Our Origins - the Family Histories of Craig Fullerton and Celine Amoyal
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Abel James Tobias
(1835-1874)
Ellen Jane Faulkner
(1855-1921)
William Jones **
(1848-1917)
Elizabeth Forsyth Cadzow **
(1855-1933)
Robert James Tobias
(1870-1941)
Euphemia Cadzow Jones
(1877-1942)

Jessie Agnes Tobias
(1910-1998)

 

Family Links

Spouses/Children:
1. Alexander George Cardwell

Jessie Agnes Tobias

  • Born: 15 Nov 1910, Harrietville, Victoria, Australia
  • Marriage (1): Alexander George Cardwell on 17 Jun 1944 in Deepdene, Victoria, Australia
  • Died: 1998, Ashwood, Victoria, Australia at age 88

bullet   Another name for Jessie was Pat.

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bullet  General Notes:

She was only ever known as "Pat", and by "Tobe" or "Toby" (after he maiden name Tobias) to old friends. The name Pat came about because her older sister, Nance, kept saying what a pet she was (with "pet" pronounced like "part"), which soon evolved into Pat.

She grew up in Harrietville but the family moved to Melbourne in 1915, just after the birth of her youngest sister. They lived in Johnston St and then Berkeley St, Hawthorn.

For many years after moving to Melbourne the family would travel to Harrietville to visit Grandma Jones. They caught the train to Bright from Melbourne, departing at 5.30 a.m. From Bright it was a horse drawn carriage (two horses) to take them to Harrietville where they would arrive at about 7 p.m.

After leaving school, Swinburne Ladies College, Pat went to work as a clerk at T&G Life Insurance. She worked there for 15 years.

She was a pioneering Australian woman skier, taking up the sport in the 1930's in North East Victoria. She loved the mountains and the bush in both summer and winter. In those days to get to Hotham (via the Razorback) you took a pack horse from Harrietville and when the snow was too deep for the horses, you continued climbing with seal skins tied to the underside of your wooden skis, after turning the horses noses to home. There is mention of her and photos taken by RJ Tobias in the book "Skiing the High Plains" by Harry Stephenson, 1982.

In the war years she went to St Vincents Hospital to work as a VAD (Volunteer Aid Detachment). To qualify as a VAD you had to pass a Home Nursing & First Aid courses and then work in casualty at a Public Hospital. They would work from 6.30pm until 10 pm. Her first posting with the outbreak of War was to the 108 Australian General Hospital in Ballarat, and she was later transferred to the 106 AGH Bonegilla when the 108 closed. She worked mainly as a Dietitian in the Catering Services. The VAD became the Australian Army Medical Womens Service in December 1942. Her AIF Number was VFX 121963. Starting as a Sergeant she was to achieve the rank of Warrant Officer, but was discharged prior to achieving that formally as she wanted to get married.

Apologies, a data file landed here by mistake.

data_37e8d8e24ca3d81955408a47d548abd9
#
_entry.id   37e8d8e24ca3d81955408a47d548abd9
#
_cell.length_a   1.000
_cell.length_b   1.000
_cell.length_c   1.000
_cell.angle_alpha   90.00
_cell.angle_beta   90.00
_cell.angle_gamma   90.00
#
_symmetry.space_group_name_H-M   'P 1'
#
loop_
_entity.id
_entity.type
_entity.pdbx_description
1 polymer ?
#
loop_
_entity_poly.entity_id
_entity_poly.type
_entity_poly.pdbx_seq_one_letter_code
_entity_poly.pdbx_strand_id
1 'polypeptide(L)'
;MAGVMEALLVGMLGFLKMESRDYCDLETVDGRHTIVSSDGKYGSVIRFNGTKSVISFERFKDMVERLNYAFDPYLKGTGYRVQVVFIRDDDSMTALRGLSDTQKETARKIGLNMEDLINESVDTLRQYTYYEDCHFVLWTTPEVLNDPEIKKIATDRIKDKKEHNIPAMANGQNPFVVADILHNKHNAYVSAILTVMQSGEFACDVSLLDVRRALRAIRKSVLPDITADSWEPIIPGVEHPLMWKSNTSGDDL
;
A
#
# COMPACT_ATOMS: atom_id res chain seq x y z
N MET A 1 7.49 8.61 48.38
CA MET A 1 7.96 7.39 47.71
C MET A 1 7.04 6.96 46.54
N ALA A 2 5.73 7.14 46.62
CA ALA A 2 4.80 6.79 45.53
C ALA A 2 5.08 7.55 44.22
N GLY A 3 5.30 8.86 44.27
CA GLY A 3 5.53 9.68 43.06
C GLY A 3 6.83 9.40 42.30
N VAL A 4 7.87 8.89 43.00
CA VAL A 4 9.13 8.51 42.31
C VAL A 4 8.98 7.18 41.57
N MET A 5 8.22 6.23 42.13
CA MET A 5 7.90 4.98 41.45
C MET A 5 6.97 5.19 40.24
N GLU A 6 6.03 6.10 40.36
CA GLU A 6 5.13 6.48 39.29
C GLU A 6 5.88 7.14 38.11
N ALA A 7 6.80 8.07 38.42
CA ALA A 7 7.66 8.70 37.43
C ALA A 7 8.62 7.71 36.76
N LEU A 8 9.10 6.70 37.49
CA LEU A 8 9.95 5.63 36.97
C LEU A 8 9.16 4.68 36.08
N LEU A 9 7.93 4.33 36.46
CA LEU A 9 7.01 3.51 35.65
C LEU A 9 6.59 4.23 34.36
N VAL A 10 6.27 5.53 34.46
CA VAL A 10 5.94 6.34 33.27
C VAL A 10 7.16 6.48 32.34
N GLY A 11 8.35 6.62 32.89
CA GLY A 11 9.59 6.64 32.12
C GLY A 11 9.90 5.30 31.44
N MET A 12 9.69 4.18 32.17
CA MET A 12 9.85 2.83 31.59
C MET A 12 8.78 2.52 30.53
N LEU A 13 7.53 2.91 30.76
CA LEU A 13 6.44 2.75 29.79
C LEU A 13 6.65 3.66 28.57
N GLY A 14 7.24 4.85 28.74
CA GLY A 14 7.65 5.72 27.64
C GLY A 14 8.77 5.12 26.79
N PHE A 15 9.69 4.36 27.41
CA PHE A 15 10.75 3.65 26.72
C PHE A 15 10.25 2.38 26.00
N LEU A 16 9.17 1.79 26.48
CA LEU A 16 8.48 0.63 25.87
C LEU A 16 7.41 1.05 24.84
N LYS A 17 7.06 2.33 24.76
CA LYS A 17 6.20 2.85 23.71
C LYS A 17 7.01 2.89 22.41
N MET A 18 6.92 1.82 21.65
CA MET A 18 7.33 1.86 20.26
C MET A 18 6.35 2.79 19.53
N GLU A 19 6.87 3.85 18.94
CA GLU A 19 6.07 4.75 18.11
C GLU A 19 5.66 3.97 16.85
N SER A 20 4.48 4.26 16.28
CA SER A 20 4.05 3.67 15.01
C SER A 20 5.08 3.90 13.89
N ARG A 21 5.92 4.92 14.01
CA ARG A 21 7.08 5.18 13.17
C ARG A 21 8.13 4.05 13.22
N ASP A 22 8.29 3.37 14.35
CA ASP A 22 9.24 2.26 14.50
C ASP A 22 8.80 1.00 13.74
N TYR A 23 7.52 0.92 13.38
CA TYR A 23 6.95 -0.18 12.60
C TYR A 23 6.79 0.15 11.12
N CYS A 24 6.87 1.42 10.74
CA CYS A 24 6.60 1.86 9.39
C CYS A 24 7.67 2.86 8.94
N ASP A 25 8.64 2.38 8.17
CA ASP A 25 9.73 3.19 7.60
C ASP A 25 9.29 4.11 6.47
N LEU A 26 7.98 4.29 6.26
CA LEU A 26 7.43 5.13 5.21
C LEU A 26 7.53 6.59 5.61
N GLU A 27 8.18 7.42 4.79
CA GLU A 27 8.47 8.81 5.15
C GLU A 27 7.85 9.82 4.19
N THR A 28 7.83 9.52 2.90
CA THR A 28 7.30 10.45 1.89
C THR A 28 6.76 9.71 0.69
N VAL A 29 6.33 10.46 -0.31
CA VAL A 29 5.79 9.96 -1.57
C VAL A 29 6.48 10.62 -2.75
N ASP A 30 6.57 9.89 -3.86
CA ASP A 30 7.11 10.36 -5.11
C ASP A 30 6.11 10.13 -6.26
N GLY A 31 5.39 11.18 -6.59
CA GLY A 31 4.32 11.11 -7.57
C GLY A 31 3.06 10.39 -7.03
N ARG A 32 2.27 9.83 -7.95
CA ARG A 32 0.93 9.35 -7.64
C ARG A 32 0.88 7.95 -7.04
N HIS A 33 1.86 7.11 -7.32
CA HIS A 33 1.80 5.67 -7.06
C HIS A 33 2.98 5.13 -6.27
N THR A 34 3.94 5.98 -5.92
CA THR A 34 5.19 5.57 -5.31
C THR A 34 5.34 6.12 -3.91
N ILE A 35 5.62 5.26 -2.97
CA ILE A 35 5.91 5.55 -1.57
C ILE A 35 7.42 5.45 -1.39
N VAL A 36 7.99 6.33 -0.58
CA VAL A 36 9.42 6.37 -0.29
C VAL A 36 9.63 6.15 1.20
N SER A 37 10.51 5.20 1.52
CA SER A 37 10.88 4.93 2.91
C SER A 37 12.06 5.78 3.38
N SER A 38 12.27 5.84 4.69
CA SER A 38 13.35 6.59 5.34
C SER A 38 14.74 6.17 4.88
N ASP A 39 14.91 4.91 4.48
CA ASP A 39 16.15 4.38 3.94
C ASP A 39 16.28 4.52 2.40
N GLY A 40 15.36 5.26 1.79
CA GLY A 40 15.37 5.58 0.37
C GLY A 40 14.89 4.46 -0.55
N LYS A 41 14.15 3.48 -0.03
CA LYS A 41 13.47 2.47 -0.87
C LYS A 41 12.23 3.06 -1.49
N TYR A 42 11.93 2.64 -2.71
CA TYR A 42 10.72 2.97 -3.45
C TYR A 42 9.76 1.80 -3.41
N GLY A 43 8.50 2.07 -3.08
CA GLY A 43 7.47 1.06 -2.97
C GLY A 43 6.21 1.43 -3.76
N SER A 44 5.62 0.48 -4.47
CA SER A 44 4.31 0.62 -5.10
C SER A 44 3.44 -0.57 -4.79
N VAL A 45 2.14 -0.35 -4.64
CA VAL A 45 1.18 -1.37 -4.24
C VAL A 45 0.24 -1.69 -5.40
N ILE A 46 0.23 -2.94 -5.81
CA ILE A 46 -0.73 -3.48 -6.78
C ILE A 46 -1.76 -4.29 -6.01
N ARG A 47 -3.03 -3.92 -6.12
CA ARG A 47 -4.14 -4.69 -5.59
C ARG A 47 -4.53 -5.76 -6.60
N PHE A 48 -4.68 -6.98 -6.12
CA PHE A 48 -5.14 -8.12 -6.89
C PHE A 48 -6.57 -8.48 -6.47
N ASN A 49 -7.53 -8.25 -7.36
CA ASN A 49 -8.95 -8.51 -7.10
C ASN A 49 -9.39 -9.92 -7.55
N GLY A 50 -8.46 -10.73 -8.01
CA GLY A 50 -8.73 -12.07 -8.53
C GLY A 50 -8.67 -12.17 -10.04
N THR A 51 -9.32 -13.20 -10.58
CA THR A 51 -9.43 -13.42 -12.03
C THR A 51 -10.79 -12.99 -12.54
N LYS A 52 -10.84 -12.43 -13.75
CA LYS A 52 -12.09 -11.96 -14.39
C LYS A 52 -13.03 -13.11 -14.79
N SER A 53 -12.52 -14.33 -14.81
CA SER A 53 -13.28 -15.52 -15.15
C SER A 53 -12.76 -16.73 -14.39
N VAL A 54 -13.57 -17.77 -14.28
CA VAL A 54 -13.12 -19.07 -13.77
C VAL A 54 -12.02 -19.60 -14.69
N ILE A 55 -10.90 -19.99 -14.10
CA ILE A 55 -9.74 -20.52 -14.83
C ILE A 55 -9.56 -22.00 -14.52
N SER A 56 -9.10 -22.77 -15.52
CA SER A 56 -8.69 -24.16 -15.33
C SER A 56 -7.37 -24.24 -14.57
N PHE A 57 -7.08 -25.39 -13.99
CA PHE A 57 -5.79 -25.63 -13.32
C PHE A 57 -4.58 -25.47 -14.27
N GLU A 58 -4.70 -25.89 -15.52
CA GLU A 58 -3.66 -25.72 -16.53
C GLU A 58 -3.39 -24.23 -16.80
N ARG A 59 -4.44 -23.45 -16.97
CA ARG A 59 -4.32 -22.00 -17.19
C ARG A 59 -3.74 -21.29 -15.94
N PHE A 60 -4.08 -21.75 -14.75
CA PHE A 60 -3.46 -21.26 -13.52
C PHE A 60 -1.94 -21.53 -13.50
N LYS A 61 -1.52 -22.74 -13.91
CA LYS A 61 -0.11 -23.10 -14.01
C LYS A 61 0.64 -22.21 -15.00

She and George met in Ballarat and married in Melbourne and then moved to George's farm at Tallangatta. They separated in the early 1950's and were later divorced. She moved back to Melbourne with her three young daughters after the separation.

Pat was actively involved in the schools attended by her children and was a casual clerk for many years at Prince Henry's Hospital in the ECG Department, the Education Department and the Tax Office. She was very indignant when they wouldnt take her back on after discovering she was 69 years old!

Pat continued on some strong Scottish traditions that are believed to have been carried down through the generations: she was very strict that the first man across her front door in the New Year had to be dark haired as this was supposed to bring good fortune! Fortunately a neighbour often fulfilled this obligation otherwise visitors not meeting rhe criteria were sent around to the back door! She also had a saying: "Lang may your lum reek & your kale pot be full". Loosely translated it says "Long may your chimney smoke" which infers warmth and shelter. The kale pot was the pot that was continuously bubbling on the stove top into which all the useful scraps went and which provided a continual source of hot nourishing food. Pat's daughter, Sue, also heard this same saying being used in Scotland when working there in the 1960's.

Pat died at home in Ashwood Victoria and her ashes were scattered by her family at Tobias Gap on the Bungalow Spur Track to Mt Feathertop.


Source: Eral Foster & Sue Cardwell, daughters


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Jessie married Alexander George Cardwell, son of Robert George Cardwell and Lillian Camelion Henrietta Lord, on 17 Jun 1944 in Deepdene, Victoria, Australia. (Alexander George Cardwell was born on 7 May 1916 in Tallangatta, Victoria, Australia and died on 20 Feb 2006 in Noosa Heads, Queensland, Australia.)


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